While I still haven't resolved the air conditioning problem with my car I have kept up with my habit of driving it, what with the inexplicable desire of the office to actually see me enter in the morning, appear at lunch, and exit in the evening. Happily right now it's between major malfunctions so I can settle on fretting over petty issues, such as whether I should replace my windshield wiper. Or there's getting the car washed. My father washes his car the old-fashioned way, by getting out the garden hose and a bucket of what was at one time spackle (my father is an all-time spackle champion, whereas I just use enough to fill in a small hole) and getting the driveway very well soaked. Me, I use the gas station about five minutes away which has washing options for six, seven, or eight dollars, none of which really seem all that different.
In the winter a wash every week or so makes fair sense, since if there's been snow then there's salt to follow and the car's windows and sides get covered with this slushy crystalline goo that I'm sure disintegrates what remains of the car. Also when a window catches the sunlight in the right angle it explodes in light so as to resemble what I would see if I were to stare into a fluorescent panel bulb. It happens even if it didn't snow, since the salt season starts in early November around here and runs to March. Around spring I would start cutting back on the washings, except that apparently it's pollen season (I don't have hay fever so can't really tell), as I find the car covered in vaguely pink dust which won't come off. This suggests an attempt to hybridize suburban plants with a fourteen-year-old car, which would be a great prank on biologists and automobile manufacturers.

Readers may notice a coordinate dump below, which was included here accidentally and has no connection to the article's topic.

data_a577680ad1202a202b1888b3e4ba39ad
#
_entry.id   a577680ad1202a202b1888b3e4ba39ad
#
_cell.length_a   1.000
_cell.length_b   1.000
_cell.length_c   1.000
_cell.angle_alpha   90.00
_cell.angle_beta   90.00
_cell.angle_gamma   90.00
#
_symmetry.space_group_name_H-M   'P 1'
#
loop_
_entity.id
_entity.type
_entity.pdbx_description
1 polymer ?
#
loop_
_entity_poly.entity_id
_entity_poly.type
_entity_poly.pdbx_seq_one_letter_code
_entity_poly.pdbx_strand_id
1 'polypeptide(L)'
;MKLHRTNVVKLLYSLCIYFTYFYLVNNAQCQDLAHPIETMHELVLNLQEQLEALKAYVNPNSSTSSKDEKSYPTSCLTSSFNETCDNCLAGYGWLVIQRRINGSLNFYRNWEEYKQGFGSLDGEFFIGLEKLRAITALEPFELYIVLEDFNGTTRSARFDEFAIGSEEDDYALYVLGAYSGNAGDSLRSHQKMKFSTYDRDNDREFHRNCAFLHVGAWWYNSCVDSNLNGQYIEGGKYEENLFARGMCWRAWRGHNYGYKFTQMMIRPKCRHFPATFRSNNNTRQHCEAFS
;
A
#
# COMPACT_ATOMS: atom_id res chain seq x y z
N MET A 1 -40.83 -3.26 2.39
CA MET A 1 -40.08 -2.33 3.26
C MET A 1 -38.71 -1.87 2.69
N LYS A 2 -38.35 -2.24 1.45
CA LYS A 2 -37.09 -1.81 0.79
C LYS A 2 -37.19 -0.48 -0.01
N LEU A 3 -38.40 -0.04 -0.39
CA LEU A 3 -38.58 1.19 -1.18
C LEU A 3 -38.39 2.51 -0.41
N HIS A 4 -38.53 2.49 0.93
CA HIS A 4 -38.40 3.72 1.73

Anyway, the guy running the booth at the car wash --- it has an automated pay machine which has not worked for six months now --- has got to recognizing me, which shouldn't really surprise me. And it's even had some nice dividends. While I was at yoga class the day after my car wash, someone sprayed the passenger's side with what looked like a cherry slurpee. Somehow I didn't quite process how much of the car was covered; I'd thought initially it was just the windows and that I could wash that clean with my Windex substitute. This was not so true as I wanted. Happily, though, the guy at the car wash recognized me; looking at the soda all over the side he gave me that wash free. Really quite nice of him.
Trivia: The Nile discharged into the First Cataract at Aswan in 1879 an average of 129 billion cubic meters of water per day. In 1913 the average discharge fell to 44 billion cubic meters. Source: Floods, Famines, and Emperors: El Niño and the fate of Civilizations, Brian Fagan.
Currently Reading: The Old Ball Game: How John McGraw, Christy Matthewson, and the New York Giants Created Modern Baseball, Frank Deford. [ SPOILER: They did it by playing baseball. ]